Updated: Jul 10, 2022
What are biphasic response curves and why do they confound cannabis dosing and overall treatment for millions of patients and lifestyle consumers? Read on to learn!
One biochemical aspect of some, but not necessarily all, cannabinoids and terpenes is something that scientists call a biphasic response curve (also called hormesis or biphasic dose response and related to multiphasic response curves). Chemicals and drugs that exhibit such a response curve display an efficacy that is dose dependent. At low doses, the molecules present a particular effect (or no effect whatsoever), while at a stronger dose they deliver a different (and sometimes polar opposite) effect.
A good example of this dynamic is THC. This phytocannabinoid displays a biphasic response curve with respect to anxiety. At low doses, it reduces anxiety and perceived stress. At stronger doses, however, THC can increase anxiety and even cause disorientation and panic attacks. Other cannabinoids, such as CBD and CBC, also display biphasic response curves with respect to particular effects (appetite, anxiety, changes in systemic inflammation, etc.).
"Most wellness practitioners and consumers are acclimated to a dynamic equating higher doses with a greater response," said New Mexico-based clinical practitioner and author of the 2016 book An Inflammation Nation Dr. Sunil Pai, MD in a 2020 interview with Vegas Cannabis Magazine. "However, with CBD and terpenes from hemp oil, it is actually the opposite!," said Pai.
Pai explained that, unlike many conventional drugs and therapies, more is not necessarily better when it comes to the most appropriate dosing for cannabinoids such as CBD. “Think of a key that’s necessary to open a door. Only a small, gentle turn of the lock is required to open the door and enter the house. A bulldozer isn’t required to knock down the door and surrounding wall!,” said Pai.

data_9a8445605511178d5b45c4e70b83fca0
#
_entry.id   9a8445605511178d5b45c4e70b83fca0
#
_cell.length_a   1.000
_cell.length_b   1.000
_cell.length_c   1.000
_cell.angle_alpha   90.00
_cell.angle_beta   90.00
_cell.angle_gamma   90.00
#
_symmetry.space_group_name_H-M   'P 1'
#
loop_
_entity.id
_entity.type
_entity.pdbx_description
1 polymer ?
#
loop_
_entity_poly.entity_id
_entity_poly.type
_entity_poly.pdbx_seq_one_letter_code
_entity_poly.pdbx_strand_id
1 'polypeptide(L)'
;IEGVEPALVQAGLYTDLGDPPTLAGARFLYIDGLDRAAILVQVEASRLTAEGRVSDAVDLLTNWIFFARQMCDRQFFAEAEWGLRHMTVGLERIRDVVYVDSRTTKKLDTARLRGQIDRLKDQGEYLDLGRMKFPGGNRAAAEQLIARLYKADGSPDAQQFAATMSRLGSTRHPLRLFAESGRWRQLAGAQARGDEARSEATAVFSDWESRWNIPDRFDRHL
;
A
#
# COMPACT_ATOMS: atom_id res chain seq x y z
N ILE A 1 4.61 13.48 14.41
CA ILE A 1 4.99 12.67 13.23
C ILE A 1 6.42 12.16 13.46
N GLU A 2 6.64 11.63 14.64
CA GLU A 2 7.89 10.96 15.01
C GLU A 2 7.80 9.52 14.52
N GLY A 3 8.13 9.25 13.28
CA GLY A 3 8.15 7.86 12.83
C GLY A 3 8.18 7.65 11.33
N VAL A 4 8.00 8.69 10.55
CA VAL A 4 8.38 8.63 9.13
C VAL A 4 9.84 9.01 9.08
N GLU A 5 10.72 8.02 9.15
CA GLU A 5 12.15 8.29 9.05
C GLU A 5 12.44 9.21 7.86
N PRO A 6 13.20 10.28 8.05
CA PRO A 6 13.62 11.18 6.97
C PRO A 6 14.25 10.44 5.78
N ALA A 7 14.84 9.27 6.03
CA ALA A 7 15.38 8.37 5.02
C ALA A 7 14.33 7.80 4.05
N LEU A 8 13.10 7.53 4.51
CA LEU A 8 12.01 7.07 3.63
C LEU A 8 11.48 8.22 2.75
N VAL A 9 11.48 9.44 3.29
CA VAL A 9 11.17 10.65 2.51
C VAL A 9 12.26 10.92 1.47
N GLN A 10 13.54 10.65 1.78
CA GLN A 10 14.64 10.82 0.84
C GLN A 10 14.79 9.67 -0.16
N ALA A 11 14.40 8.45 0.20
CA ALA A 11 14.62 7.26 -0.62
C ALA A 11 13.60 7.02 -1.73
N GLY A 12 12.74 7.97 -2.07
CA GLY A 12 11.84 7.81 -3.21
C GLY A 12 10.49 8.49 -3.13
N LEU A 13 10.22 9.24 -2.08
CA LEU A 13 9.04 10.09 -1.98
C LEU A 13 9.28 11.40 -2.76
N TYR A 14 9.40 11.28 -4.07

Dr. Sunil Pai, author of An Inflammation Nation
Pai also described the importance of not only the size/volume of a dose, but also the frequency of dosing throughout the day. While a patient may require a certain amount of a cannabinoid over a 24 hour period, the efficacy of the treatment will vary (targeting different places on the response curve) depending on frequency of administration. "Improvements from CBD are better when it is consumed more frequently throughout the day, versus a larger dose once per day," recommended Pai.
According to Boston-based clinical physician Dr. Peter Grinspoon, MD, dosing is heavily influenced by biphasic response curves. "I always caution patients to start low and go slow. Anxiety is a good example of a negative side effect because the dose response generally tends to be biphasic," said Grinspoon during an interview. "In other words, in low doses, THC can decrease anxiety; in higher doses, however, it can do the opposite, exacerbating anxiety."
Research on Biphasic Response
According to a a 2012 research study entitled "Biphasic Effects of Cannabinoids in Anxiety Responses," a number of cannabinoids display biphasic response curves for several aspects of their medicinal efficacy, including “processes such as feeding behavior, motor activity, motivational processes and anxiety responses.”
A 2018 study entitled "Biphasic Effects of THC in Memory and Cognition" investigated the efficacy and biochemical mechanisms surrounding the endocannabinoid anandamide and the phytocannabinoid THC. The study revealed the biphasic response of THC with respect to multiple areas of its efficacy, including neurogenesis (the ability to repair or grow fresh nerve cells) and memory.
The study reported how the specific experience of an individual is determined by not only the biphasic responses of cannabinoids such as anandamide, but also subjective characteristics, such as age. Reported the study, "THC modulates memory and cognition in a biphasic and age‐dependent manner: In old animals, low concentrations improve memory and cognition while high concentrations impair these functions; in young animals, even a low concentration is detrimental."